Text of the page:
Though the Obama administration sounded a supportive note for the popular rebellion near its beginning — and later, when Mubarak’s ouster was a foregone conclusion — it has also issued nervous caveats, citing the dangers of rapid change and the merits of Mubarak’s intelligence chief, torturer Omar Suleiman. The reversal came on the back of pressure exerted by America’s other clients in the Arab world and Israeli leaders, who both dread the prospect of region-wide revolt.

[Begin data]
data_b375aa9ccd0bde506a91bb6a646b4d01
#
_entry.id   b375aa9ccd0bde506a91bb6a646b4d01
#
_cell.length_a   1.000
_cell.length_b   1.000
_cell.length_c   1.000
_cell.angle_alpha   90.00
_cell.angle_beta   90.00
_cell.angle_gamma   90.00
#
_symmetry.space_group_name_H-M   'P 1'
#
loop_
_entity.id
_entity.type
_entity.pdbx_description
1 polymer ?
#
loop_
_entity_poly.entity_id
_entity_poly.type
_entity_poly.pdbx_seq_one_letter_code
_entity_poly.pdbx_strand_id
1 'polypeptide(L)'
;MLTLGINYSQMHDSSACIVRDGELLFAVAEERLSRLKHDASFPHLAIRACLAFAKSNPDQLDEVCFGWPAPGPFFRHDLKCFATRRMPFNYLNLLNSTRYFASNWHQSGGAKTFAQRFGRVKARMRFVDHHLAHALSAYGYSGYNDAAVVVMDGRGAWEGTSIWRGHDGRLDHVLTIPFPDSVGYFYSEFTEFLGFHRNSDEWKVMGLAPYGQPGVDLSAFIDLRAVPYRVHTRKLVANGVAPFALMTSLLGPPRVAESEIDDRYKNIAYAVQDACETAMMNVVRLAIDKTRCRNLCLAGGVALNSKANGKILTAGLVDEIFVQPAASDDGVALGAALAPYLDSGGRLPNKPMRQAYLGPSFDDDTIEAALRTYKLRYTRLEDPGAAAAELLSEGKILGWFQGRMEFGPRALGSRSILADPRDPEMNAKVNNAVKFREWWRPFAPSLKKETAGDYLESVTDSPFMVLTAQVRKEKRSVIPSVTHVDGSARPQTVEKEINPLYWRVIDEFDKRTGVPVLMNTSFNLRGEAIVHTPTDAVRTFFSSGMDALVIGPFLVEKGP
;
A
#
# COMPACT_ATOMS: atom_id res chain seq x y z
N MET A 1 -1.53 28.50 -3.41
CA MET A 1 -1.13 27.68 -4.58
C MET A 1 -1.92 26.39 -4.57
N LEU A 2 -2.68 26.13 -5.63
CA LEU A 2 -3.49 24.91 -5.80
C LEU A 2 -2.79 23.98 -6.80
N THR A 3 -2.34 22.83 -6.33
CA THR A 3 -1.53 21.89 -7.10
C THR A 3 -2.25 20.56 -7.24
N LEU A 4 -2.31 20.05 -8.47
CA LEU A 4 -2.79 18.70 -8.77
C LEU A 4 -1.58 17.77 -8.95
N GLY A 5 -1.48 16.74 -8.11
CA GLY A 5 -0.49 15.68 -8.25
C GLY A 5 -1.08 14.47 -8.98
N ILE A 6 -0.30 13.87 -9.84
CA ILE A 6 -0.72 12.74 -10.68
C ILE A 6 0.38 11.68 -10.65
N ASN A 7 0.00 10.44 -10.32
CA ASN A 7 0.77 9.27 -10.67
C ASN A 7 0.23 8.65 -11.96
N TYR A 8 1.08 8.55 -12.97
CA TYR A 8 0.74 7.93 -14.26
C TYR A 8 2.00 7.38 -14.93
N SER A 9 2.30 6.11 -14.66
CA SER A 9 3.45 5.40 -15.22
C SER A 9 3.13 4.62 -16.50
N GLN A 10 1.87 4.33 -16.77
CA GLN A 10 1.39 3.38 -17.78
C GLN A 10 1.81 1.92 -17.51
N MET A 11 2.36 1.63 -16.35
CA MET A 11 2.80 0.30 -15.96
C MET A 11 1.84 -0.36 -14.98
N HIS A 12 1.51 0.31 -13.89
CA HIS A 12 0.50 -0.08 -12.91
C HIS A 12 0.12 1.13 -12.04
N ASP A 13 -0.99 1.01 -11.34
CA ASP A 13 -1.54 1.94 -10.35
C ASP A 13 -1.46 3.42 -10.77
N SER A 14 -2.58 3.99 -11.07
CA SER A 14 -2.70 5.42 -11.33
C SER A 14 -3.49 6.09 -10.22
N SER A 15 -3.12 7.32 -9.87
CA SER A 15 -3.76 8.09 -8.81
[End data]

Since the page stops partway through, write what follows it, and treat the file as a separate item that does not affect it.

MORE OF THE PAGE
Accompanied by a chorus of spineless pundits, America and its allies began mouthing the rationales of the dictator himself: stability is good; change is bad; horrors will befall us if the Muslim Brotherhood wins a share of power.
The hand-wringing of other Arab autocrats should not be discounted, but it is the potential disruption to the Egypt-Israel relationship that animates American concern. The Israelis have made known their fear that change in Egypt will leave them bereft of friends “in the neighborhood” — a serious predicament for a state founded, through ethnic cleansing, on top of the neighborhood.